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U.S. extends troop deployment in Romania at Ukraine war’s doorstep

Jan. 21, 2023 Updated Sat., Jan. 21, 2023 at 9:10 p.m.

US Secretary of Defense Lloyd Austin speaks during a press conference at the NATO headquarters in Brussels, on Feb. 17, 2022. (Kenzo Tribouillard/AFP via Getty Images/TNS)  (Kenzo Tribouillard/AFP)
US Secretary of Defense Lloyd Austin speaks during a press conference at the NATO headquarters in Brussels, on Feb. 17, 2022. (Kenzo Tribouillard/AFP via Getty Images/TNS) (Kenzo Tribouillard/AFP)
By Lara Jakes New York Times

The Pentagon will keep several thousand American troops in southeast Romania for at least nine more months, closer to the war in neighboring Ukraine than any other U.S. Army unit, officials said on Saturday.

Over the past year, Mihail Kogalniceanu Air Base, just a 7-minute rocket flight across the Black Sea from where Russian forces have settled in Crimea, has become a training hub for NATO forces in southeast Europe. The forces would be a first line of defense should Russia invade farther west.

There are about 4,000 U.S. soldiers with the 101st Airborne Division who have been stationed at the air base since last summer, including small groups of troops that frequently train on Romania’s border with Ukraine.

Before that, there was a smaller contingent from the 82nd Airborne that was sent as part of a quick-response force after Russia’s invasion of Ukraine in February.

The 101st Airborne Division troops will leave in the next two months, and officials said they would be replaced by a different brigade from the 101st Division, which is based at Fort Campbell, Kentucky.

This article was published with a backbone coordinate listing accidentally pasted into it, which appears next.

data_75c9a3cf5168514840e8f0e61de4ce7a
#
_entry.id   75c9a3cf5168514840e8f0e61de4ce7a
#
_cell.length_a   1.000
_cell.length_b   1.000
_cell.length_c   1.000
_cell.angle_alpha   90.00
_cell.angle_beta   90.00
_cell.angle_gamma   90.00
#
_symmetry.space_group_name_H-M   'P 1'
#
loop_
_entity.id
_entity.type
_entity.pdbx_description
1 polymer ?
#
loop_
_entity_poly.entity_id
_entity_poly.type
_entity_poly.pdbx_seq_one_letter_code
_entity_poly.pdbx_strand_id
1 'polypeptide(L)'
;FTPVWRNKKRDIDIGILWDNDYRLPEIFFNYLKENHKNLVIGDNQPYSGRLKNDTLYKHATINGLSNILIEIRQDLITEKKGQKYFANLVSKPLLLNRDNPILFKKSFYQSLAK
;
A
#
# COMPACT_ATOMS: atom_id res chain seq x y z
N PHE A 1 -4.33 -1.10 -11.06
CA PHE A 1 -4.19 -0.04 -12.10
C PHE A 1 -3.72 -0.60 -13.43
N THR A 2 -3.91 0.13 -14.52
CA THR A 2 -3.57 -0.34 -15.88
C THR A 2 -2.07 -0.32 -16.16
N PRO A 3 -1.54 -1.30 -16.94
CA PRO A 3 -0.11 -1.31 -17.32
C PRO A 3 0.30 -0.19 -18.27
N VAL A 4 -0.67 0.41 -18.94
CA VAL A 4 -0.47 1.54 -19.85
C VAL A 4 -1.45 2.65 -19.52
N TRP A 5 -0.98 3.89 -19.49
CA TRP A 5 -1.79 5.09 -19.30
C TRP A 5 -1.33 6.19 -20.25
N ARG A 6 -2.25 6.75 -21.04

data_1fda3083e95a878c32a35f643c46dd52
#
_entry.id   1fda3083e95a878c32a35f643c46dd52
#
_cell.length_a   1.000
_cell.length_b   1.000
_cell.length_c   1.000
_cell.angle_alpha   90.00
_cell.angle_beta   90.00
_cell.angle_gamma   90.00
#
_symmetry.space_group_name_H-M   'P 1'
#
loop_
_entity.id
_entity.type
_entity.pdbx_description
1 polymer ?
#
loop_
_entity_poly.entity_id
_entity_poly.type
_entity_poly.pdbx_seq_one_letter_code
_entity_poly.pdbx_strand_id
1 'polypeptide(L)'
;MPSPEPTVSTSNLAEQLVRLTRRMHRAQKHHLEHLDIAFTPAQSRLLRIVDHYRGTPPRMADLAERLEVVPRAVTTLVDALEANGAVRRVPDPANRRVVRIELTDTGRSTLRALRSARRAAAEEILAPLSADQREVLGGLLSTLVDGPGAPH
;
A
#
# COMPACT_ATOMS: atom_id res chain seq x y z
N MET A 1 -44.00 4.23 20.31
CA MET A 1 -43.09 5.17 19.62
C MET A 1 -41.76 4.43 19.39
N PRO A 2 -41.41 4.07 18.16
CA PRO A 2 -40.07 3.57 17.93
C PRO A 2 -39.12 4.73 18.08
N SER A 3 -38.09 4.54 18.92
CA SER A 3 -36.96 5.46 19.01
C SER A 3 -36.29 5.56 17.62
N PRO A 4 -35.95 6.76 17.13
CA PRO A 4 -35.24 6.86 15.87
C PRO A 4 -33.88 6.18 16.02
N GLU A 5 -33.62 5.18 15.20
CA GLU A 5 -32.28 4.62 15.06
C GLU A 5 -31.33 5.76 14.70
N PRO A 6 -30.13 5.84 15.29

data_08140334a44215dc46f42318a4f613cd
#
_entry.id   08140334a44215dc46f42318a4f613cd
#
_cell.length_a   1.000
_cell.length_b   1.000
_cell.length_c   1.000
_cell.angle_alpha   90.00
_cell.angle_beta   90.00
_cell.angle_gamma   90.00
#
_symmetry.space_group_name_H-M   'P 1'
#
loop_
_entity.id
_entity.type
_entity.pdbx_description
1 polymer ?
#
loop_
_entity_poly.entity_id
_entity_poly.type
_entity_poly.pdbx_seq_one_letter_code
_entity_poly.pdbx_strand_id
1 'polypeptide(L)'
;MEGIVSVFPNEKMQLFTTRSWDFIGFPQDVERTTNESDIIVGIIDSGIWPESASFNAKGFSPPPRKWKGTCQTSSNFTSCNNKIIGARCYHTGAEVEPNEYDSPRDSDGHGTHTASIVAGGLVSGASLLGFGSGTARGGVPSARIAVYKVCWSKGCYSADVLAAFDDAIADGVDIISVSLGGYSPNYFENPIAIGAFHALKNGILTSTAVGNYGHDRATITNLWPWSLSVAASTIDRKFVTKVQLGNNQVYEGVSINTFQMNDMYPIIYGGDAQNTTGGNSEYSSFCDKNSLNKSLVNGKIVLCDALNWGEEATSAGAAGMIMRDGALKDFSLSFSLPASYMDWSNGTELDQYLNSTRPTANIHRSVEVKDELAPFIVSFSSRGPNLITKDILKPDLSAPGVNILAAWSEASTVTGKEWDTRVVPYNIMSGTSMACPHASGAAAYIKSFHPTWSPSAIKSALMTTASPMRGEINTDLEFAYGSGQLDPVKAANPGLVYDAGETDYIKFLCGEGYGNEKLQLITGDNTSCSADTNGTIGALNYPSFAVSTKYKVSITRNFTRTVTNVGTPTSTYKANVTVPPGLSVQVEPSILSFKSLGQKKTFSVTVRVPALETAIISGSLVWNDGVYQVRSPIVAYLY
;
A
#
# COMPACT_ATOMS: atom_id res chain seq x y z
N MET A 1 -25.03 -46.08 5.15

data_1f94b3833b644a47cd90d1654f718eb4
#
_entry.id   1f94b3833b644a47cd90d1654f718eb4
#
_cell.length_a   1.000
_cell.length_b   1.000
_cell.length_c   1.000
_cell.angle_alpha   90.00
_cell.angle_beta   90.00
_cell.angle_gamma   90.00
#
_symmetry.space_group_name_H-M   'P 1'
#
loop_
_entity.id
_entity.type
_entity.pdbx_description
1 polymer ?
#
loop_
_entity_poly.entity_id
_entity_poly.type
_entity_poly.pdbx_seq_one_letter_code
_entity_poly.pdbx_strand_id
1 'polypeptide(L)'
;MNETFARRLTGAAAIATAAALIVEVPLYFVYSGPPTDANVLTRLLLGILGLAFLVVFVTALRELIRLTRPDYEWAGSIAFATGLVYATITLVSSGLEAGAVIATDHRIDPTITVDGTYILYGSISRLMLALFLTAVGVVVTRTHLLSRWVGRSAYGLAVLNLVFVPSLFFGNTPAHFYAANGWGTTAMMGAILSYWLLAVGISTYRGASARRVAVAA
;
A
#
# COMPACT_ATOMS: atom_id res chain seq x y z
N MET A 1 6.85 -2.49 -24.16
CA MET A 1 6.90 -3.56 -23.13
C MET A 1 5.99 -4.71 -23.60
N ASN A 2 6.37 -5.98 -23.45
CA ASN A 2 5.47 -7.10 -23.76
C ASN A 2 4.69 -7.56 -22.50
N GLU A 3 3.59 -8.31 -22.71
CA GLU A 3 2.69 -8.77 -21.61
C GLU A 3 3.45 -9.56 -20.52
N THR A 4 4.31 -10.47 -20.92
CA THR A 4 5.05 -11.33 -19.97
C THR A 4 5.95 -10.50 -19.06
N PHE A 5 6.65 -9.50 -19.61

Additionally, officials said, the mission will be led by the senior staff, including its two-star general and top planners, from the 10th Mountain Division, based in Fort Drum, New York, for what is expected to be a nine-month deployment.

Prior to Saturday, it had not been clear whether the Pentagon would keep the senior-level unit at the air base in Romania or move its forces elsewhere.

Sending a two-star general that close to the combat zone, military analysts have said, would allow for quick decisions about where to position troops and weapons should Russia push the war into NATO territory.

The move “would ensure the United States continues to be well positioned to provide a robust deterrent and defensive posture alongside our allies across the European continent,” the Army said in a statement on Saturday. “The United States will continue to adjust its posture as needed in response to the dynamic security environment.”

The buildup was part of President Joe Biden’s commitment in June to increase U.S. forces in Europe in response to Russia’s invasion. That also included about 12,000 American troops, currently based in western Poland, to work with NATO forces in Poland and the Baltics.

Supporters of maintaining a strong presence in Eastern Europe have pointed to Russia’s attack as proof that the United States and its NATO allies did not do enough to deter Moscow last winter.

The U.S. forces in Romania are training soldiers from NATO allies in Bulgaria, Germany, Hungary and Slovakia. Though they are among the closest units to the combat, they are not training Ukrainian forces on advanced weapons systems that are being shipped to Ukraine.

Romanian military officials have welcomed the U.S. troops as a force large enough to ensure what Lt. Gen. Iulian Berdila, chief of the country’s land forces, described last month as “predictable deterrence and defense together.”

The Mihail Kogalniceanu Air Base, near the Romanian coastal city of Constanta, previously served as a sleepy outpost for training NATO troops, including several hundred American soldiers, and was known more broadly in the military as a way station with a small mess hall for U.S. forces heading to and from Afghanistan.

This article originally appeared in The New York Times.

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